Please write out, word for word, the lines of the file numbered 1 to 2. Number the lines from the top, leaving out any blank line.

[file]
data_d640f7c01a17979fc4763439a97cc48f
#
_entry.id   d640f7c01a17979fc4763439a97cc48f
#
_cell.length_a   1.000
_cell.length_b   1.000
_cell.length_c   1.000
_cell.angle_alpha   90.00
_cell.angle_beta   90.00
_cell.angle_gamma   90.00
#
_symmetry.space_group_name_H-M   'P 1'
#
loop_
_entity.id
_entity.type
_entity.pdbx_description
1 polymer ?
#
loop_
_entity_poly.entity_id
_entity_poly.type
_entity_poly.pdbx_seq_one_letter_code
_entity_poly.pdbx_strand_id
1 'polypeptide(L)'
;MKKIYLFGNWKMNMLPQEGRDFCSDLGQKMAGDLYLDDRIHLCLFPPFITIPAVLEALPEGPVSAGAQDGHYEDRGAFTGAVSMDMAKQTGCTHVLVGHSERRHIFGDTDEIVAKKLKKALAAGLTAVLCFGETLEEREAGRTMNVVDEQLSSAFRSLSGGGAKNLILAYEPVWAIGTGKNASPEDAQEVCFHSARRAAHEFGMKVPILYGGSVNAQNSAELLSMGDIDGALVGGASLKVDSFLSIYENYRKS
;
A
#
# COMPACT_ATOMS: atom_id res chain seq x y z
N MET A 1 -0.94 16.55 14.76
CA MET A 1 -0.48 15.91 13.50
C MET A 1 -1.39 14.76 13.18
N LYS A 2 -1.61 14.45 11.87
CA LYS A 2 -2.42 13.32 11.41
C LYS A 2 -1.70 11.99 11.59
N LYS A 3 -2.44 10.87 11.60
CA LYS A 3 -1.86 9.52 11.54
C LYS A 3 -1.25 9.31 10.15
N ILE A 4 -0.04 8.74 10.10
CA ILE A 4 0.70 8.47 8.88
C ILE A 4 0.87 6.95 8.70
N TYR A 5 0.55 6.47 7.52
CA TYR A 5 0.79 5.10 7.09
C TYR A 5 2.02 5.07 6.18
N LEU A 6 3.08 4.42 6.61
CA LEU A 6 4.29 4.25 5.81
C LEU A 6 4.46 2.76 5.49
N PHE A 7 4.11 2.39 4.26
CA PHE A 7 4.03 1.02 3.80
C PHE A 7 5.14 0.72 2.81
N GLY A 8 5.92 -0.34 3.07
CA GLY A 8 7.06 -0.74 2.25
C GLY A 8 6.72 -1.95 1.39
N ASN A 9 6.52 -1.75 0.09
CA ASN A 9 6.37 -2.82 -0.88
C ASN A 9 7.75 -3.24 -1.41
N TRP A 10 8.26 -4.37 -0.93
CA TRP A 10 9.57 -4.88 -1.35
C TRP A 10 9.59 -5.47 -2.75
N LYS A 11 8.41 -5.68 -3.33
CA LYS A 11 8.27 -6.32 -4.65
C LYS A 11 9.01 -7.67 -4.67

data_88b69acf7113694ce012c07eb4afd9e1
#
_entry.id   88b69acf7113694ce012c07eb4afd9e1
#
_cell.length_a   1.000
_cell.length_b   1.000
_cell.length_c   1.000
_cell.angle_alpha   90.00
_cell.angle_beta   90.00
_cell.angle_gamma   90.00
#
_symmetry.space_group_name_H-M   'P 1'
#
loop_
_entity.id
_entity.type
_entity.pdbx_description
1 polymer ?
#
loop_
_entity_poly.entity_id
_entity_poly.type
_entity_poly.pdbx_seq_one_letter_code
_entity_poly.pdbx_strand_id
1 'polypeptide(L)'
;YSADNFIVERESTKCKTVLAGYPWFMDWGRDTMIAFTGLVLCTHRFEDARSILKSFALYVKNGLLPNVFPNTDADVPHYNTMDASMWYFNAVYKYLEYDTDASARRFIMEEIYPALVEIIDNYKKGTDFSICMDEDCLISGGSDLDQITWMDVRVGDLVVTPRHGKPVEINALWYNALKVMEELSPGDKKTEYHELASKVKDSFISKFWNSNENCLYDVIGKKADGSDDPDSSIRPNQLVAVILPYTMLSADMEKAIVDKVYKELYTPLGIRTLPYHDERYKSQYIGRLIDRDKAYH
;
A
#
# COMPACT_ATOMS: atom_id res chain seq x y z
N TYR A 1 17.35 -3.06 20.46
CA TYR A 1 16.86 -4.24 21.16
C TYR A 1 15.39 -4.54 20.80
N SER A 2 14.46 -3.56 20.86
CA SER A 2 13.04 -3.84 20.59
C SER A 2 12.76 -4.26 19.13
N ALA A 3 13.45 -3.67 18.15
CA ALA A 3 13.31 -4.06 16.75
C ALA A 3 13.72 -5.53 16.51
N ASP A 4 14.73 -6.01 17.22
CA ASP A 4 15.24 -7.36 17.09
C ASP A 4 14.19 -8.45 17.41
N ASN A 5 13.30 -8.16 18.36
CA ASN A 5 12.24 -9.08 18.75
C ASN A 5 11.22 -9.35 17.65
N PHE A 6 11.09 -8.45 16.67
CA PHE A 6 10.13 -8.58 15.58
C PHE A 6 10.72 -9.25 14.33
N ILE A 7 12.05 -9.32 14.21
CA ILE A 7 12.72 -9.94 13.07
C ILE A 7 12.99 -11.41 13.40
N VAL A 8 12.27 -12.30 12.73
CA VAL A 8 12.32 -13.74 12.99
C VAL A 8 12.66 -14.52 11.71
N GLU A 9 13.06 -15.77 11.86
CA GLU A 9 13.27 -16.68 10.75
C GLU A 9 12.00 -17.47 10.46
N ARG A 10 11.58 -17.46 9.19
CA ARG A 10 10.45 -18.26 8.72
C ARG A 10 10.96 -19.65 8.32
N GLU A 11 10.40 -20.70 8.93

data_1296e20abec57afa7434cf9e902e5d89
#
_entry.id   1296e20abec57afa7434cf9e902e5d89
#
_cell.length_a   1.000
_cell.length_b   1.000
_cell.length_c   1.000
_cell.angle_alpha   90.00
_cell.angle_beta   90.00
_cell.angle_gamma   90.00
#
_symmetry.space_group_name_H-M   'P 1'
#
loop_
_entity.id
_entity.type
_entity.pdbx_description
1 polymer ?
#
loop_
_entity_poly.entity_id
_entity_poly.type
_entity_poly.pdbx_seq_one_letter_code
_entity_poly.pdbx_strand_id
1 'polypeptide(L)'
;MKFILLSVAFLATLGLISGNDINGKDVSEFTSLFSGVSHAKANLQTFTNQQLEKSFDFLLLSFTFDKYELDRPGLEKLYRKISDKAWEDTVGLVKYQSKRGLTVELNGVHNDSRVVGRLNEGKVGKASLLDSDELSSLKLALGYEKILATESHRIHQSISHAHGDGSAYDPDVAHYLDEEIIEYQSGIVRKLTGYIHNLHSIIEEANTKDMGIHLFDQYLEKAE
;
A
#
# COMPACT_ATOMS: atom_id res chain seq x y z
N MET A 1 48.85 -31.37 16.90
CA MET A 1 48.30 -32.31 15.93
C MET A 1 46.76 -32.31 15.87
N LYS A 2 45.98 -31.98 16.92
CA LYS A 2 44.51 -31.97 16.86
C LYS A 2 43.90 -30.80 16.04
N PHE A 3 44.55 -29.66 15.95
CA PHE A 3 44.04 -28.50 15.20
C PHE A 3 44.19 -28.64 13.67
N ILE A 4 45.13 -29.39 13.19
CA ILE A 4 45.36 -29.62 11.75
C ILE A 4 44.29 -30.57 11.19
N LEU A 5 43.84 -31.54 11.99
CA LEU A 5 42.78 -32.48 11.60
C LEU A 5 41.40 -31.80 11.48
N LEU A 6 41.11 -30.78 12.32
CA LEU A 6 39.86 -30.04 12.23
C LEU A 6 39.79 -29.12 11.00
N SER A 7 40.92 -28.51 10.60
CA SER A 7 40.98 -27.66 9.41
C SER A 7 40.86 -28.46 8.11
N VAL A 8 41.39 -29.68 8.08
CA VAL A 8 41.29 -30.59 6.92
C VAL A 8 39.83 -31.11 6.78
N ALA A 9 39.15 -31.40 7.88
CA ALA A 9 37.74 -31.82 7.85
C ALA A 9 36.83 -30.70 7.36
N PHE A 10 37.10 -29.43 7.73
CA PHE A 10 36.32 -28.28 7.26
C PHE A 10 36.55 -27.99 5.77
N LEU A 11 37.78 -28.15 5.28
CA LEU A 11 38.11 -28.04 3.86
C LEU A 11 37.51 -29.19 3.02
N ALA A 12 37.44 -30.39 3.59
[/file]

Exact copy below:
data_d640f7c01a17979fc4763439a97cc48f
#